'2012': Outrunning Armageddon
When a movie sends Los Angeles sliding into the Pacific, blows up Yellowstone and moves the magnetic south pole to Wisconsin, what hope does a movie critic have to stop it?
No, one must accept Roland Emmerich's "2012" for what it is: a big, loud, end-is-nigh disaster movie, made by a director who already has two acts of cinematic global destruction under his belt -- "Independence Day" and "The Day After Tomorrow" -- and is eager to top himself.
Emmerich does outdo his old record for creatively wrecking landmarks, wiping out Los Angeles, sending Las Vegas into a chasm, toppling the Washington Monument and the White House, and destroying religious landmarks such as the Vatican, Rio's Christ the Redeemer statue and a Tibetan monastery. (Notably, one religious icon not destroyed onscreen is Mecca's Kaaba, though Emmerich reportedly considered such a shot before opting to avoid a fatwa.)
But while Emmerich and screenwriting partner Harald Kloser (their previous joint effort was, yikes, "10,000 B.C.") work hard to find new and different ways to flatten the world, they also saddle us with characters who are already flat.
After a prologue in which White House geologist Adrian Helmsley (Chiwetel Ejiofor) gives the president (Danny Glover) a dire warning about the planet's future, the movie introduces us to struggling author and divorced dad Jackson Curtis (John Cusack). Curtis takes his kids, Noah (Liam James) and Lily (Morgan Lily), camping in Yellowstone, only to find his favorite lake evaporated, a secret government base in its place (where Helmsley is working, in one of the script's many forced connections), and a crazed conspiracy theorist (Woody Harrelson) talking about the Mayan calendar and warnings of the end of days.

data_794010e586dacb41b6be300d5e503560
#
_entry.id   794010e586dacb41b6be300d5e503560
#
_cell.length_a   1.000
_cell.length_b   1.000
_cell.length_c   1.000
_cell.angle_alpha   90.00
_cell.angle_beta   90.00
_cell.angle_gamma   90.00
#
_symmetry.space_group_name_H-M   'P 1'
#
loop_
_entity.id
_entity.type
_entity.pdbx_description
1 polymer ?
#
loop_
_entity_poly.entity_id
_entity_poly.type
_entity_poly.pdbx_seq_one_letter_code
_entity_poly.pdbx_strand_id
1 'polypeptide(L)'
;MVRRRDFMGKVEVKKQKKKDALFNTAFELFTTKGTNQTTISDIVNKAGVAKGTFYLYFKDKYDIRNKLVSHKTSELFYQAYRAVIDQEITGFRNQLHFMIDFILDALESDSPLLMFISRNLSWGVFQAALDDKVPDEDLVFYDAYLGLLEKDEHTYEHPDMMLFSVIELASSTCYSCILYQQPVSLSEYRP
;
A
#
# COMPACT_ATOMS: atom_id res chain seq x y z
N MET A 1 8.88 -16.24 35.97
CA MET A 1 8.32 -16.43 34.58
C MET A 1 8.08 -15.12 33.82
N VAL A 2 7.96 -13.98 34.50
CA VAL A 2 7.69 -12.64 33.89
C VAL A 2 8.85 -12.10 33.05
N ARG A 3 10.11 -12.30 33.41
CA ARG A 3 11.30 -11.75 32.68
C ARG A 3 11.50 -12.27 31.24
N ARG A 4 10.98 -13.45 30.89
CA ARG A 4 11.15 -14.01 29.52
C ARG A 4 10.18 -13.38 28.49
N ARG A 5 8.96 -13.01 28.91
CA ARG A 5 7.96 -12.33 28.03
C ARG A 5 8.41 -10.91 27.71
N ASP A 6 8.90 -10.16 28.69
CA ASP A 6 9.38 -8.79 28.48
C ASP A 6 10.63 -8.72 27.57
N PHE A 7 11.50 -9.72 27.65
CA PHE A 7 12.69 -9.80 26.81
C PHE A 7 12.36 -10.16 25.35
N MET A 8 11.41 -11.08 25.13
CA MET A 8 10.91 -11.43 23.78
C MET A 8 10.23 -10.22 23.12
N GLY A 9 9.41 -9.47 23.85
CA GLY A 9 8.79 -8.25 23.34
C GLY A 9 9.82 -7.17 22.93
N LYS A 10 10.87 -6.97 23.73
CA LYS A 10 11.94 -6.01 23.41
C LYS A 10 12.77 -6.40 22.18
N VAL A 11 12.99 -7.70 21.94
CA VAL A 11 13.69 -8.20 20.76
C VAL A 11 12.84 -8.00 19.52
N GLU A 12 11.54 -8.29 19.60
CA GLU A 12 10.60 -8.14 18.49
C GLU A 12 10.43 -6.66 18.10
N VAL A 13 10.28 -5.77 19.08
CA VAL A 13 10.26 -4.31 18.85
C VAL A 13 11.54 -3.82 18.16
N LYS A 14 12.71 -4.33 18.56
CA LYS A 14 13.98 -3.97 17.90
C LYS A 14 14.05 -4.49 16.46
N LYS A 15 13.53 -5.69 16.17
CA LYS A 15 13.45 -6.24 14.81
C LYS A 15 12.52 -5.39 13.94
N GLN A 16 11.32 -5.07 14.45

Back in L.A., Curtis' ex-wife, Kate (Amanda Peet), and her new boyfriend, Gordon (Tom McCarthy), are caught in an earthquake -- shown by a slowly approaching crack in the ground, as if Bugs Bunny had missed that left turn at Albuquerque. Curtis and the kids return home, and all five drive across the disintegrating city and jump into a single-engine plane just as the ground falls from beneath it.
Forget about outrunning fireballs. Apparently, outrunning instantly created canyons and massive ash clouds is the new trend.
Other subplots involve Helmsley and his White House boss (Oliver Platt) debating whether to tell the public about the impending disaster, Helmsley's musician dad (Blu Mankuma) working a cruise ship with his longtime partner (George Segal), and the president's daughter (Thandie Newton) questioning what world leaders are doing to save some small part of humanity.
The problem with "2012" -- besides trafficking in such age-old clichés as seeing billions of people die while a small dog heroically survives -- is that the end of the world doesn't serve a purpose, other than Emmerich's fetish for broken world icons. At least the alien invaders in "Independence Day" and the global climate-change message of "The Day After Tomorrow" offered rallying points for the human race.
In "2012," there's nothing to root against, no recipient to rage against the dying of the light. There's only the spectacle of the world crumbling and the dreary aftermath of cleaning up what's left.
Director Roland Emmerich tries to destroy the world bigger than he has before, but the results are dispiriting.
Where » Theaters everywhere.
When » Opens Friday.
Rating » PG-13 for intense disaster sequences and some language.
Running time » 160 minutes.
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